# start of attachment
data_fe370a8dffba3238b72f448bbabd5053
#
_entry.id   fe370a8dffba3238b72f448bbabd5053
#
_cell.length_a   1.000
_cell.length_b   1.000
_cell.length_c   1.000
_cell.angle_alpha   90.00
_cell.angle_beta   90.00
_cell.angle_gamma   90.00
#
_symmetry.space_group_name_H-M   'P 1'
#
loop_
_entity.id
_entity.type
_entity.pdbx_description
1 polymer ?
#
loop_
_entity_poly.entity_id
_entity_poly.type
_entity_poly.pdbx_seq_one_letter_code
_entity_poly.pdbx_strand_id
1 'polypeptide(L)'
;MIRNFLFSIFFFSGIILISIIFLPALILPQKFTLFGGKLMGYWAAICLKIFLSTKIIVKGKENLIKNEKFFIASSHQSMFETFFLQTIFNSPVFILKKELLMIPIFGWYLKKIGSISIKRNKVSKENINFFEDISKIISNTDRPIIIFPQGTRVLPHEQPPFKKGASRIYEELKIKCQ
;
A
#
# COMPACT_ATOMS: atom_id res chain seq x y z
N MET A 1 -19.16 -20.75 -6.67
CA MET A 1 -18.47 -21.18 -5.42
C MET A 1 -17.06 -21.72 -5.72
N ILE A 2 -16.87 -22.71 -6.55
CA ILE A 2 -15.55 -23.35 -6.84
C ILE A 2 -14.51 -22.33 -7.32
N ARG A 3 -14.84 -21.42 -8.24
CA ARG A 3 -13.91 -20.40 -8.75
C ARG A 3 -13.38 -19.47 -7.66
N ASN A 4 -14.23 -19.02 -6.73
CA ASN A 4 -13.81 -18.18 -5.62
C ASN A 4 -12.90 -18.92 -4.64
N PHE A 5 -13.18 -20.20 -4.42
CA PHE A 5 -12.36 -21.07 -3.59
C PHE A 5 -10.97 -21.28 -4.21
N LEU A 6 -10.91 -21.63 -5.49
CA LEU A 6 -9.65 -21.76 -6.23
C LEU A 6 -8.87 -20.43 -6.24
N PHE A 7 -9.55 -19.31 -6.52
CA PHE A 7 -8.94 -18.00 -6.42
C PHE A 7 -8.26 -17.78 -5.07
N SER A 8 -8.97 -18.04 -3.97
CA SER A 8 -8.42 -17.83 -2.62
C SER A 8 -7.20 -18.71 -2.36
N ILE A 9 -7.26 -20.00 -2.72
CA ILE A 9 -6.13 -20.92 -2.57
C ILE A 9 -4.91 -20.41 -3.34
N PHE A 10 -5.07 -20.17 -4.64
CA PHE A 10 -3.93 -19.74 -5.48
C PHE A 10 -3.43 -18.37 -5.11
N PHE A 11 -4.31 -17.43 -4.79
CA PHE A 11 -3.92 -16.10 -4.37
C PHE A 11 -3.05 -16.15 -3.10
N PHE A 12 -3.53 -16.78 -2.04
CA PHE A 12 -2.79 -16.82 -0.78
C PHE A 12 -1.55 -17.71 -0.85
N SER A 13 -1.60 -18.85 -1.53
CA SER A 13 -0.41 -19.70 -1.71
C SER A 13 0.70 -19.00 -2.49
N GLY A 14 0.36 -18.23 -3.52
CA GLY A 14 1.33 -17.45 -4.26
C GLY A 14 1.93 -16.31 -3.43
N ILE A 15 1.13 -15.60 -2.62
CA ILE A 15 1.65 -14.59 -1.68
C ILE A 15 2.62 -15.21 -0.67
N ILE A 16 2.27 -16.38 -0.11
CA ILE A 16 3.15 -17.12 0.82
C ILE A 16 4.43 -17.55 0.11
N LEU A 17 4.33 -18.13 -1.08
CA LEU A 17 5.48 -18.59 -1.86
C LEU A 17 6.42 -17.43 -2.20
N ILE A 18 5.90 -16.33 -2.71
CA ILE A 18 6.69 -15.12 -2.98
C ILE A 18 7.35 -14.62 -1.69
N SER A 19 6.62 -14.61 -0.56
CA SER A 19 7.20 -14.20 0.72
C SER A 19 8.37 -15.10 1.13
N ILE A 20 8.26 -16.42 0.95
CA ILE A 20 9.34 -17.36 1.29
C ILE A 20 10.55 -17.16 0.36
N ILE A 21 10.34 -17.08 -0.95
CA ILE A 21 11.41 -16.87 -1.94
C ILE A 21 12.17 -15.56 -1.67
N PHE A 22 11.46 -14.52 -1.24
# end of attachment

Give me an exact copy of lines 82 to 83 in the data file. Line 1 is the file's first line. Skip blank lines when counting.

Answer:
N ILE A 18 5.90 -16.33 -2.71
CA ILE A 18 6.69 -15.12 -2.98